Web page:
Not World of Warcraft, but Wings of War. Against my better judgement I bought four of the twelve 1/144th biplanes recently launched – two Spad and two Albatros. These come ready painted and decalled, with clear stands, and I have to say they are very good indeed. Both size and quality of finish is impressive. Only the lack of a pilot figure spoils the overall effect. Wings of War is a game I get to play two or three times a year, at least, simply because it goes down so well with so many people. These planes will make that experience rather better, and of course can be easily switched to other rule sets.
I have been eyeing up this fantastic looking game for some months. Deploying the same restraint mentioned above, I have not bought into it. Believe me, I wanted to. Fortunately a wealthy friend took the leap for me, and we eagerly set up a game. The first three scenarios are programmed to teach the system, and if I may make so bold, are largely pointless affairs if you are a gamer of any experience.
By the fourth encounter, we had something to get out teeth into. Sadly, the game seems to revolve around over powerful initiative and deadly weapons. In short, if you get the first shot, and you hit, then the target goes down. Not too interesting. I am sure this would improve as more and more different types of troops are included, but then avoiding purchases was where we came in.
I will certainly revisit the game, but at the moment, as with Confrontation, I am not seeing enough of interest in the system to convince me to commit. It doesn’t do anything to get away from that base level of just shooting the other guy. There is some manoeuvre amongst the tunnels and doors, there is decent atmosphere, but essentially you are taking down the opposition. If I am in the mood for that sort of thing, which is very rare, I would rather play Space Hulk. I shall have to console myself by buying some of the gorgeous AT43 mechs and sticking them on the shelf.
More letters and numbers.
Some of you know, and others will have spotted, that I have endured something of a game drought. This is partly down to having moved house, partly lack of opponents, partly living in the back of beyond, but mainly my losing interest in the gaming side of the hobby. I had dropped to about six games per year, but in the last three months interest dried up completely. Still painting, still making terrain; just no desire to stage or play a game. Not sure why, though I am sure the moral side of things sometimes gets to me. At the moment, I can safely say I am cured (video: man leaping around the room, arms waving). In short, I haven’t been this enthused by the hobby since 1981.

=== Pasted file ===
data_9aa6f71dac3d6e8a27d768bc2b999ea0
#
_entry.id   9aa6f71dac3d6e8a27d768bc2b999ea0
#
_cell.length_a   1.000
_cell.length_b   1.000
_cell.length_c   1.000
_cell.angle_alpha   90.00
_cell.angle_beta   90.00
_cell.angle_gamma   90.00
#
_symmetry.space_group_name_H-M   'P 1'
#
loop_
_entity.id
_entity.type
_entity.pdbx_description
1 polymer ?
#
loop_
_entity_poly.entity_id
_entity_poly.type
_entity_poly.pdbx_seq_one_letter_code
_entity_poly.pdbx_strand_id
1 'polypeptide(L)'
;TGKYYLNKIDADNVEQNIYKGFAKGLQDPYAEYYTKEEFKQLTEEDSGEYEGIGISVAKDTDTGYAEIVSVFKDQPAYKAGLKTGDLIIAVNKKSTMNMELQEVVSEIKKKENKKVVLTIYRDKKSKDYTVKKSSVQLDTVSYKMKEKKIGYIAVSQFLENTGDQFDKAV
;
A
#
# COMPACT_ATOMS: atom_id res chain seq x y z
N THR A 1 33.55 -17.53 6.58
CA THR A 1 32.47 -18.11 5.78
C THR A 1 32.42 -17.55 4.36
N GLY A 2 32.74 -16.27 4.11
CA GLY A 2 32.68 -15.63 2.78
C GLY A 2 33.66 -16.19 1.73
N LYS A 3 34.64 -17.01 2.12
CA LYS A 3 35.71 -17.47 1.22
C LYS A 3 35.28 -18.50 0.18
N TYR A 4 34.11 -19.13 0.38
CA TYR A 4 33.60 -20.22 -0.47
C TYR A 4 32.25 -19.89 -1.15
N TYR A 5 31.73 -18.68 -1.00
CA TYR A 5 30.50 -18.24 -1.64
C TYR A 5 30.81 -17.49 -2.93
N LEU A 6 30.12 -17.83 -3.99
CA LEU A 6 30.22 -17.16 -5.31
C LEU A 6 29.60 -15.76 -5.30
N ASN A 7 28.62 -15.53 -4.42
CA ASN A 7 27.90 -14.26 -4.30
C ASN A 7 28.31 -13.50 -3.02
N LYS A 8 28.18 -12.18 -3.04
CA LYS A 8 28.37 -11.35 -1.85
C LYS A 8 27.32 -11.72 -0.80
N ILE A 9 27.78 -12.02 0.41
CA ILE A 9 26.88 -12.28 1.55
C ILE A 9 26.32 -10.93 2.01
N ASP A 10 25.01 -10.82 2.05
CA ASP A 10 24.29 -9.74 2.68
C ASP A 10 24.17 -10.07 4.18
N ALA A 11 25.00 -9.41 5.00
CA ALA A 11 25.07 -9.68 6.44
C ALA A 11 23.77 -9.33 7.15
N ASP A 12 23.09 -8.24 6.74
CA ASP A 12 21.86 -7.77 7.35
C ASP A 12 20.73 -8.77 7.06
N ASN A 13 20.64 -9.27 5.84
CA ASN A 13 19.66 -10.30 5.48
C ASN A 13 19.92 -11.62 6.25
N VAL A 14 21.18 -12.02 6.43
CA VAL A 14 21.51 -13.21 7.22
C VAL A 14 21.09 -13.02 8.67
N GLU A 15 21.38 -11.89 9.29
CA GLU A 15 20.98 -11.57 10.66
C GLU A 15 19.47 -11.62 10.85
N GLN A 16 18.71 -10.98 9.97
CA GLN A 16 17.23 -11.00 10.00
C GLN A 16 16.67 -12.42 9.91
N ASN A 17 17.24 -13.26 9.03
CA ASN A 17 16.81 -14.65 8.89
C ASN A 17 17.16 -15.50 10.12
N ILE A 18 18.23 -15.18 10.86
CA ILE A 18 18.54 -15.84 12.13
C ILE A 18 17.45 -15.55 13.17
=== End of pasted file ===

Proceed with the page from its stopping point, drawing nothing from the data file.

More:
The medicine that fixed me was Peter Pig’s AK47. Now that in itself is a surprising sentence. I could never see myself playing modern games, let alone wars in Africa. The rules have been on my shelf for some years, and they were there only for reference. But there was a spark, from a friend of mine, and just like the old days, it caught and before we knew it five of us were engulfed in enthusiasm. It was like the 1970’s all over again. My eyes opened; no period was taboo. By the end of the first week I had bought and painted a small force, doubling my previous 15mm painting totals. More AK47 lead is on the workbench, including a Foreign Legion company and some Special Forces. In the last month we have played three games, and there would have been more if we could have got together. I sometimes spend an hour or two planning new forces. It’s sheer madness, cap’n.
I suppose one has to ask why. I think the rules start on a strong footing. They let you build an army to your taste, fictitious in the main, but always identifiable as something attached to reality. One needs new terrain, and the orange craft paints come out for the first time. Even the trees are weird. There is a lot of rust, dust and crumbling architecture, and no one is ever going to say your camo scheme is incorrect. This building and collecting is quite infectious, and soon one is reading about variants to the rules and wondering if the game would work in South America or the Falklands.
And that all before one gets to play. Immediately one encounters the clever pre-game procedures that define many of Martin Goddard’s rules. Political and religious doctrine comes into play, wild events take place, terrain rules generate some intriguing battlefields, and then you may not even get to use all your troops. The battles take place in isolation, but seem to have a credible backstory. I often find that a mark of a good game is that you feel tired at the end, even a little drained – this was always the case with AK47.
As for the system, we are treated to some neat ideas. Mechanisms for combat, morale, movement, line of sight, even helicopters, all deliver interesting and entertaining outcomes and are presented elegantly. There can be quite a lot of dicing, and we didn’t find the games particularly fast (around 3 to 4 hours) but every single one of them was an epic struggle, strong in narrative, heroic units, blunders and believable twists and turns.
This is, in almost all respects, a cracking set of rules. It sets up an interesting game situation, there is a good dollop of chaos, it has plenty of flavour, and most importantly it is a lot of fun. I suspect that a marked absence of the latter was at the root of my problems. There is an almost freeform quality to choosing armies, despite the guidelines, and each force feels individual. Like your own, really. And there can’t be many rules that have you build and paint lots of units, only to find you may not be able to use them in the battle… not exactly how I started out in gaming.
So, I can now see exactly why the game has several websites dedicated to fictitious nations and forces, I can see why it has such a following, and yes, I know I am very much an arriviste. I am so inspired that I have already adopted some of the systems and philosophy for other periods, and I spent last weekend reading through all the Peter Pig rulesets, wondering how I was going to try them.
It is good to be back.